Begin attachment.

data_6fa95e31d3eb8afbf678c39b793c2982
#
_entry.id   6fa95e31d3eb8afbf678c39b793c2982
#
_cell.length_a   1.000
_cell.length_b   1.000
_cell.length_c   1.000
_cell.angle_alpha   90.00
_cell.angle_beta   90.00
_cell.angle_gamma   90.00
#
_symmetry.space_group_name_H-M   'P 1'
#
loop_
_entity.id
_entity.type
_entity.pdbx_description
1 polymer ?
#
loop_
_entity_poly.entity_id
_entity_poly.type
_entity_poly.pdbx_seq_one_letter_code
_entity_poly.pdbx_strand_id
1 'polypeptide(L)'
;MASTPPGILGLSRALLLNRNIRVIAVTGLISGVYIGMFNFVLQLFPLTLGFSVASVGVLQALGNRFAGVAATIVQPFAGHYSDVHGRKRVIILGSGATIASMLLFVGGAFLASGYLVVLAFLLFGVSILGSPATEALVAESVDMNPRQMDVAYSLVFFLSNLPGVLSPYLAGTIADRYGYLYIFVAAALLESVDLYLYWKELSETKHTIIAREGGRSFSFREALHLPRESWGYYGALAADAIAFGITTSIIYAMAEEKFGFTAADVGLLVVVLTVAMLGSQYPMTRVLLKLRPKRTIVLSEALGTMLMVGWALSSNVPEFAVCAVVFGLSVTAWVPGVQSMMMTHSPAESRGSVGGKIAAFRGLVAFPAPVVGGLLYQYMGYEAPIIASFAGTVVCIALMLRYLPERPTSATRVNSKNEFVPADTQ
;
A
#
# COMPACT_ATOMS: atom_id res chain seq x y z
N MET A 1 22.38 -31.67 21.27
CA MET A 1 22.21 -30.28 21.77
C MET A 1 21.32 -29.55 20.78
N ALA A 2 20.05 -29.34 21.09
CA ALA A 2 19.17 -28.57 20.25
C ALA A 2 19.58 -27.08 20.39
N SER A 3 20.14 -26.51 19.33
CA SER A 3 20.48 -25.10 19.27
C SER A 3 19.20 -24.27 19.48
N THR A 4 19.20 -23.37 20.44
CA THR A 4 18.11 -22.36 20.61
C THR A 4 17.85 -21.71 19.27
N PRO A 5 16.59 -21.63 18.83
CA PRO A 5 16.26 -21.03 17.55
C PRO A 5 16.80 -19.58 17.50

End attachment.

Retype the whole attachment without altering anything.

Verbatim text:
data_6fa95e31d3eb8afbf678c39b793c2982
#
_entry.id   6fa95e31d3eb8afbf678c39b793c2982
#
_cell.length_a   1.000
_cell.length_b   1.000
_cell.length_c   1.000
_cell.angle_alpha   90.00
_cell.angle_beta   90.00
_cell.angle_gamma   90.00
#
_symmetry.space_group_name_H-M   'P 1'
#
loop_
_entity.id
_entity.type
_entity.pdbx_description
1 polymer ?
#
loop_
_entity_poly.entity_id
_entity_poly.type
_entity_poly.pdbx_seq_one_letter_code
_entity_poly.pdbx_strand_id
1 'polypeptide(L)'
;MASTPPGILGLSRALLLNRNIRVIAVTGLISGVYIGMFNFVLQLFPLTLGFSVASVGVLQALGNRFAGVAATIVQPFAGHYSDVHGRKRVIILGSGATIASMLLFVGGAFLASGYLVVLAFLLFGVSILGSPATEALVAESVDMNPRQMDVAYSLVFFLSNLPGVLSPYLAGTIADRYGYLYIFVAAALLESVDLYLYWKELSETKHTIIAREGGRSFSFREALHLPRESWGYYGALAADAIAFGITTSIIYAMAEEKFGFTAADVGLLVVVLTVAMLGSQYPMTRVLLKLRPKRTIVLSEALGTMLMVGWALSSNVPEFAVCAVVFGLSVTAWVPGVQSMMMTHSPAESRGSVGGKIAAFRGLVAFPAPVVGGLLYQYMGYEAPIIASFAGTVVCIALMLRYLPERPTSATRVNSKNEFVPADTQ
;
A
#
# COMPACT_ATOMS: atom_id res chain seq x y z
N MET A 1 22.38 -31.67 21.27
CA MET A 1 22.21 -30.28 21.77
C MET A 1 21.32 -29.55 20.78
N ALA A 2 20.05 -29.34 21.09
CA ALA A 2 19.17 -28.57 20.25
C ALA A 2 19.58 -27.08 20.39
N SER A 3 20.14 -26.51 19.33
CA SER A 3 20.48 -25.10 19.27
C SER A 3 19.20 -24.27 19.48
N THR A 4 19.20 -23.37 20.44
CA THR A 4 18.11 -22.36 20.61
C THR A 4 17.85 -21.71 19.27
N PRO A 5 16.59 -21.63 18.83
CA PRO A 5 16.26 -21.03 17.55
C PRO A 5 16.80 -19.58 17.50